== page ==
Presentation on theme: "A Bandwidth Allocation/Sharing/Extension Protocol for Multimedia Over IEEE 802.11 Ad Hoc Wireless LANs Shiann-Tsong Sheu and Tzu-fang Sheu IEEE JOURNAL."— Presentation transcript:
A Bandwidth Allocation/Sharing/Extension Protocol for Multimedia Over IEEE Ad Hoc Wireless LANs Shiann-Tsong Sheu and Tzu-fang Sheu IEEE JOURNAL ON SELECTED AREAS IN COMMUNICATIONS, VOL 19. NO. 10. OCT Presented: Nov
3 Idea concepts The bandwidth allocation/sharing/extension protocol (DBASE) approach is proposed to support multimedia traffic over ad hoc networks. The basic concept is that each time real time station transmits packet it will also declare and reserve the needed bandwidth at the next contention free period (CFP). Every rt-station collects this information and then calculates its actual bandwidth at the next cycle.
4 Introduction As the speed and capacity of wireless LAN increases, so dose the demand for improving quality of service for real-time multimedia applications. The MAC is one of the most important issue to efficiently use wireless channel.
5 Assumptions The wireless channel is error-free. The propagation delay and state transition time are ignored. There are no hidden terminals and all stations in a WLAN can hear each other.
6 DBASE protocol For non-rt-stations, access method is the same with the conventional DCF. For rt-stations, access method contains all of the following procedures: - Reservation - Allocation - Sharing - Extension
7 Skeleton diagram RBT: Real time Backoff time DBT: Data Backoff time
8 Access approaches nrt-session D max Abbreviations - ReSerVation Table (RSVT) - Sequence ID (SID) and Active counter (AC) - D max interval - Reservation Frame (RF) - Contention Free Period Generator(CFPG) RF frame all rt-sessions MAC address Packet length Traffic type
9 Reservation procedure Every rt-session needs build and maintain a RSVT. RF must be sent in the time stamp t+D max if there is any session recorded in the RSVT.
10 Reservation procedure(cont d) nrt rt
11 Reservation procedure(cont d) Collision resolution for rt-stations: - P-persistent The rt-backoff time is defined as: If collision occurs, rt-station will retransmit the RTS in next slot with probability P, and in next backoff range in probability 1-P. The next backoff time is defined as:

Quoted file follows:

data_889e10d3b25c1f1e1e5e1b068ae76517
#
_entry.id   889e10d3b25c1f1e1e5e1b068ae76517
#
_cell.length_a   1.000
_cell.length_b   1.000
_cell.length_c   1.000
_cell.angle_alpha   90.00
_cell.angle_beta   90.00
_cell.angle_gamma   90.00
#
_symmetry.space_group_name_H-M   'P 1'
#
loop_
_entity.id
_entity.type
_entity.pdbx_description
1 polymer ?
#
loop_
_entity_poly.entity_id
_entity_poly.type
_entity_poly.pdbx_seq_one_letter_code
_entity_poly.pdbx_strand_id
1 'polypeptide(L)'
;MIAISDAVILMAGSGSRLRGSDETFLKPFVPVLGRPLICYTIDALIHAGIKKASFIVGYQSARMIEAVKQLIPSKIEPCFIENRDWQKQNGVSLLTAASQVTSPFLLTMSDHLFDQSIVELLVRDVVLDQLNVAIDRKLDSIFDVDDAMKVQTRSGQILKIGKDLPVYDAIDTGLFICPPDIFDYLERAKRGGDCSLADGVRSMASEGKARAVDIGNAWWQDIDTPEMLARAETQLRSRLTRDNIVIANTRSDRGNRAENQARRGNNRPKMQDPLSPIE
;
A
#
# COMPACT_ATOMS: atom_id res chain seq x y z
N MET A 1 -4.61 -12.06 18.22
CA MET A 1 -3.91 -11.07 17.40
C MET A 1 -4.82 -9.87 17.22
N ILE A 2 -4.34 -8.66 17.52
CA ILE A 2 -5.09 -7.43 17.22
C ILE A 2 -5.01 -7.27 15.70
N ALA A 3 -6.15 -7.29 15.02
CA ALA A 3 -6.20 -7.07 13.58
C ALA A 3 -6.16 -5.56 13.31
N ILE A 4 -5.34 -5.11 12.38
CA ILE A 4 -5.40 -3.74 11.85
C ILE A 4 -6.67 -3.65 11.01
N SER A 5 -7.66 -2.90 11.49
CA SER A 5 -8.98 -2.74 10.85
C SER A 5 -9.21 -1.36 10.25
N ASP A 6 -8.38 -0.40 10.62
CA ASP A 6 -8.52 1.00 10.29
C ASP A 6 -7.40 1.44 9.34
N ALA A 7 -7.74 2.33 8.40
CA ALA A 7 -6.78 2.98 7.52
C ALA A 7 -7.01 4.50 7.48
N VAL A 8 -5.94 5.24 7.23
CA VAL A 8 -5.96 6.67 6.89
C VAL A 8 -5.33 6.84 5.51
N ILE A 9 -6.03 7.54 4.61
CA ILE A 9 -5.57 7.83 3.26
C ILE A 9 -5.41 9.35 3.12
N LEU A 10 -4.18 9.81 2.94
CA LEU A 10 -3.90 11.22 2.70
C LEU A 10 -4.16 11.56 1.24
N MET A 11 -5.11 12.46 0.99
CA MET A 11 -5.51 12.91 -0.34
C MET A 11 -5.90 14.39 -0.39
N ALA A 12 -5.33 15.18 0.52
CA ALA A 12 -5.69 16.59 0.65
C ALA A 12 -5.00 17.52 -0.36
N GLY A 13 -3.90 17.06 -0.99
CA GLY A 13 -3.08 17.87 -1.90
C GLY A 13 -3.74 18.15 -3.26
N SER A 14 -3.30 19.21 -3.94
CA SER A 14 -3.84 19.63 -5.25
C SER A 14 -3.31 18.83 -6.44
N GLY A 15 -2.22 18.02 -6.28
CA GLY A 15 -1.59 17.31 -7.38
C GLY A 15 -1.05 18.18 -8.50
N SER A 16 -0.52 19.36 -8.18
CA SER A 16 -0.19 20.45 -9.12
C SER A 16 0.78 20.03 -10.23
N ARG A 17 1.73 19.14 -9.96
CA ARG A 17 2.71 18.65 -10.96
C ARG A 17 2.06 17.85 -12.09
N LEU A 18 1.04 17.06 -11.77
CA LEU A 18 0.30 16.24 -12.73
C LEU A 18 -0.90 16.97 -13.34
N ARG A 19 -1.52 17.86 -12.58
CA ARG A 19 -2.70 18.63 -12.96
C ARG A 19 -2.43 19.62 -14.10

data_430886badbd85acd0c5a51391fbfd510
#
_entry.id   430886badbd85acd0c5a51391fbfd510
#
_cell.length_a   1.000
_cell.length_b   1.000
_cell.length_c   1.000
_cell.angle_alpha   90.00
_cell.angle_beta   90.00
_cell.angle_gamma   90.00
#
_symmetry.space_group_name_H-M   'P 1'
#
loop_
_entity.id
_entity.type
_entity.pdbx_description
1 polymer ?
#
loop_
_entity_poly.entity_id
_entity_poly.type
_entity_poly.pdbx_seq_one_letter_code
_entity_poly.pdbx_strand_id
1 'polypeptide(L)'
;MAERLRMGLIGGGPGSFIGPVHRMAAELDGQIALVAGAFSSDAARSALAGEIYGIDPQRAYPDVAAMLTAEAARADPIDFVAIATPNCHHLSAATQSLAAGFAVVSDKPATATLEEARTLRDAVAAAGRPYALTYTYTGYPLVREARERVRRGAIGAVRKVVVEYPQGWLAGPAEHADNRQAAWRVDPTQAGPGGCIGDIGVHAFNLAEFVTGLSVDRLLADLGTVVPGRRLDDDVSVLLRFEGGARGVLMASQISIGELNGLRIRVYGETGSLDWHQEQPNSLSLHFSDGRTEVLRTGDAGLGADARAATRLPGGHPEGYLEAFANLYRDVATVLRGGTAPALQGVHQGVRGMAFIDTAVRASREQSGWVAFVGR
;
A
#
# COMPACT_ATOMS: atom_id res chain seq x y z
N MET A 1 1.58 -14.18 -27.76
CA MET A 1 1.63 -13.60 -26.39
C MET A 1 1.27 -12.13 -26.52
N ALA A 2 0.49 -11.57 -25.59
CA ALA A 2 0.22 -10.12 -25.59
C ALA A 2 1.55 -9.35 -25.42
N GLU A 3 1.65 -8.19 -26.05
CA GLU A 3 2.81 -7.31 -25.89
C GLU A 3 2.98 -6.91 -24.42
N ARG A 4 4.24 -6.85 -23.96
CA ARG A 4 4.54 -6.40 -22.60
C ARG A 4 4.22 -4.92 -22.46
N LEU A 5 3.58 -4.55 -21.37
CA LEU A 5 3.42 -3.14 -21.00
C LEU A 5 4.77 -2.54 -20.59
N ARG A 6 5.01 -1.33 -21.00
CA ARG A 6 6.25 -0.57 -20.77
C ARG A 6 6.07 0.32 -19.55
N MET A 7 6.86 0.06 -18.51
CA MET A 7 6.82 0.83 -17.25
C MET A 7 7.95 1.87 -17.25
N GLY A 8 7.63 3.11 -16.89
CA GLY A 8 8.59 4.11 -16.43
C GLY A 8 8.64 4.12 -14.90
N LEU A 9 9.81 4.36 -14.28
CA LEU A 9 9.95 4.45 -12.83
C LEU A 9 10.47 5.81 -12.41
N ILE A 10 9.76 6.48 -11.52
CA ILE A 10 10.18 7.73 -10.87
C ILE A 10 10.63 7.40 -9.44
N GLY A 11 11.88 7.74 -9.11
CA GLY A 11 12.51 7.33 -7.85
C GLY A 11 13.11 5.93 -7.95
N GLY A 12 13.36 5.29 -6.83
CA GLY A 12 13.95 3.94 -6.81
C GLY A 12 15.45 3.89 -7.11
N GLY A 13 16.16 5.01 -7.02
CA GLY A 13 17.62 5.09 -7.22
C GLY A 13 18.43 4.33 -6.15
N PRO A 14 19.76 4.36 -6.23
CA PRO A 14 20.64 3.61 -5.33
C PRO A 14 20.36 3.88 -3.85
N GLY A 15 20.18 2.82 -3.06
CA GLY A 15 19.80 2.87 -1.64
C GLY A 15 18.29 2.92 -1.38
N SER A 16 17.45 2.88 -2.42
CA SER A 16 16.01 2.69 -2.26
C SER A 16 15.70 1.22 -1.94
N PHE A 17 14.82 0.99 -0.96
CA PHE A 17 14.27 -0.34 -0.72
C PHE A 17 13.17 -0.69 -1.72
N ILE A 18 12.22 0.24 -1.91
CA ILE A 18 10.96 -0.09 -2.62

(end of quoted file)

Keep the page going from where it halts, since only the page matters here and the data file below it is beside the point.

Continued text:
12 Reservation procedure(cont d) Normal transmission c d P 1 - P After collision c+1 d
13 Allocation procedure Each station can only reserve the bandwidth less than average bandwidth requirement (ABR). Retransmission approach. Next Degree Extension Flag (used in extension procedure) Raise Degree (used in extension procedure)
14 Sharing procedure This procedure is to reallocate residual bandwidth for the overloaded rt-stations.
15 Extension procedure This procedure to solve the circumstance that the burst traffic arrives just after a rt-station has issued the ND for the next cycle. Extension Flag (EF) and Raise Degree (RD) are used here! Reschedule the SID in the beginning of the CFP.
16 Extension procedure(cont d) Next Current Raise
20 Throughput analysis Model for rt-station (P-persistent):
21 Throughput analysis(cont d) Model for nrt-station:
22 Throughput analysis(cont d) After the analysis, the normalized saturation throughput S is as:
23 Performance evaluation Traffic models and parameters for CBR and VBR are in Table II and Table III, respectively. Goodput and packet delay dropped probability (PDDP)
24 Performance evaluation (cont d) The estimated saturation capacity of the system can up to 112 sessions for CBR and up to 39 sessions for VBR
25 Performance evaluation(cont d)
26 Performance evaluation(cont d)
27 Conclusions The DBASE approach is proposed to support multimedia traffic over ad hoc networks. The RF frame would be a heavy overhead when lots of rt-stations recorded on it. The circumstance that the information in PF may influence to the neighbor BSS. The DBASE approach really likes the PCF!!